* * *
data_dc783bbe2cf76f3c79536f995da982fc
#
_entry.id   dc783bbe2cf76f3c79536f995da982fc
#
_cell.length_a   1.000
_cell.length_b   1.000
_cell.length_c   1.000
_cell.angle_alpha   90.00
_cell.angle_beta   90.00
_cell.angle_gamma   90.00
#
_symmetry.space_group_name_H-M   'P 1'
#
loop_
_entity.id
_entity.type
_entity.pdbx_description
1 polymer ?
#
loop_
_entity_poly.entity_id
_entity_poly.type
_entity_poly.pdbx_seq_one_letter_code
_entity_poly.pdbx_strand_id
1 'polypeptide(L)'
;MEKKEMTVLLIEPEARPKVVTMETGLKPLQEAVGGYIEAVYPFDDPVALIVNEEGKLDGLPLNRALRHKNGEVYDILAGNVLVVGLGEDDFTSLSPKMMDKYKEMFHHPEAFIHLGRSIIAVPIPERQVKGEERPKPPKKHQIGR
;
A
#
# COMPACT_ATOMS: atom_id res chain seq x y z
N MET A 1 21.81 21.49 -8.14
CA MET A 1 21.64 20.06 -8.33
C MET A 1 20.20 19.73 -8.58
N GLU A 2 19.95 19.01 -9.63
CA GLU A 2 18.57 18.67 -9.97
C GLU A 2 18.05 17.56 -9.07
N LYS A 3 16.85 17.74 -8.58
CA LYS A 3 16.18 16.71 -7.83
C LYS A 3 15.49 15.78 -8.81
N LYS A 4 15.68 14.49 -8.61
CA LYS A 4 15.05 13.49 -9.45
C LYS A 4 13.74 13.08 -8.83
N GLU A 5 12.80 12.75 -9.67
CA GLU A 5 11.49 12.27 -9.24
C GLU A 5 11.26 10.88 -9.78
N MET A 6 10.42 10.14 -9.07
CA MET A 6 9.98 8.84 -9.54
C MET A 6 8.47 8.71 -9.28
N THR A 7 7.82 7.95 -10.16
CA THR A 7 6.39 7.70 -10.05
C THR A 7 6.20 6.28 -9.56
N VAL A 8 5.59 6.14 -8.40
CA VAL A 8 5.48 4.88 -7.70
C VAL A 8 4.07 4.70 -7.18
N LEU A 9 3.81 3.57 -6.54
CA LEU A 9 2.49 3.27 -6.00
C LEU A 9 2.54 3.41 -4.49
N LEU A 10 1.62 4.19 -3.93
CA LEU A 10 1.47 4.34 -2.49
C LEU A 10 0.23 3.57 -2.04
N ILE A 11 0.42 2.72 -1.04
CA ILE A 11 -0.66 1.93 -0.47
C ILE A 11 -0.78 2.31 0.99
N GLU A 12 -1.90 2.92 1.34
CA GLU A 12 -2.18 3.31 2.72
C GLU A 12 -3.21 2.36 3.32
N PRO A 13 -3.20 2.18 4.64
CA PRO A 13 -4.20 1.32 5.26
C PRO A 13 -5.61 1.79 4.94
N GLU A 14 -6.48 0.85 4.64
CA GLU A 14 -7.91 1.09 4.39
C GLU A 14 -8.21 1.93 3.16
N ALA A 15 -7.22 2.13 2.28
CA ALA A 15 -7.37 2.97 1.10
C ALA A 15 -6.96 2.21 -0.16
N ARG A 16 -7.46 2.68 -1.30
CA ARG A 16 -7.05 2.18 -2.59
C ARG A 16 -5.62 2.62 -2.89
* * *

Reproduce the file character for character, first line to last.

data_dc783bbe2cf76f3c79536f995da982fc
#
_entry.id   dc783bbe2cf76f3c79536f995da982fc
#
_cell.length_a   1.000
_cell.length_b   1.000
_cell.length_c   1.000
_cell.angle_alpha   90.00
_cell.angle_beta   90.00
_cell.angle_gamma   90.00
#
_symmetry.space_group_name_H-M   'P 1'
#
loop_
_entity.id
_entity.type
_entity.pdbx_description
1 polymer ?
#
loop_
_entity_poly.entity_id
_entity_poly.type
_entity_poly.pdbx_seq_one_letter_code
_entity_poly.pdbx_strand_id
1 'polypeptide(L)'
;MEKKEMTVLLIEPEARPKVVTMETGLKPLQEAVGGYIEAVYPFDDPVALIVNEEGKLDGLPLNRALRHKNGEVYDILAGNVLVVGLGEDDFTSLSPKMMDKYKEMFHHPEAFIHLGRSIIAVPIPERQVKGEERPKPPKKHQIGR
;
A
#
# COMPACT_ATOMS: atom_id res chain seq x y z
N MET A 1 21.81 21.49 -8.14
CA MET A 1 21.64 20.06 -8.33
C MET A 1 20.20 19.73 -8.58
N GLU A 2 19.95 19.01 -9.63
CA GLU A 2 18.57 18.67 -9.97
C GLU A 2 18.05 17.56 -9.07
N LYS A 3 16.85 17.74 -8.58
CA LYS A 3 16.18 16.71 -7.83
C LYS A 3 15.49 15.78 -8.81
N LYS A 4 15.68 14.49 -8.61
CA LYS A 4 15.05 13.49 -9.45
C LYS A 4 13.74 13.08 -8.83
N GLU A 5 12.80 12.75 -9.67
CA GLU A 5 11.49 12.27 -9.24
C GLU A 5 11.26 10.88 -9.78
N MET A 6 10.42 10.14 -9.07
CA MET A 6 9.98 8.84 -9.54
C MET A 6 8.47 8.71 -9.28
N THR A 7 7.82 7.95 -10.16
CA THR A 7 6.39 7.70 -10.05
C THR A 7 6.20 6.28 -9.56
N VAL A 8 5.59 6.14 -8.40
CA VAL A 8 5.48 4.88 -7.70
C VAL A 8 4.07 4.70 -7.18
N LEU A 9 3.81 3.57 -6.54
CA LEU A 9 2.49 3.27 -6.00
C LEU A 9 2.54 3.41 -4.49
N LEU A 10 1.62 4.19 -3.93
CA LEU A 10 1.47 4.34 -2.49
C LEU A 10 0.23 3.57 -2.04
N ILE A 11 0.42 2.72 -1.04
CA ILE A 11 -0.66 1.93 -0.47
C ILE A 11 -0.78 2.31 0.99
N GLU A 12 -1.90 2.92 1.34
CA GLU A 12 -2.18 3.31 2.72
C GLU A 12 -3.21 2.36 3.32
N PRO A 13 -3.20 2.18 4.64
CA PRO A 13 -4.20 1.32 5.26
C PRO A 13 -5.61 1.79 4.94
N GLU A 14 -6.48 0.85 4.64
CA GLU A 14 -7.91 1.09 4.39
C GLU A 14 -8.21 1.93 3.16
N ALA A 15 -7.22 2.13 2.28
CA ALA A 15 -7.37 2.97 1.10
C ALA A 15 -6.96 2.21 -0.16
N ARG A 16 -7.46 2.68 -1.30
CA ARG A 16 -7.05 2.18 -2.59
C ARG A 16 -5.62 2.62 -2.89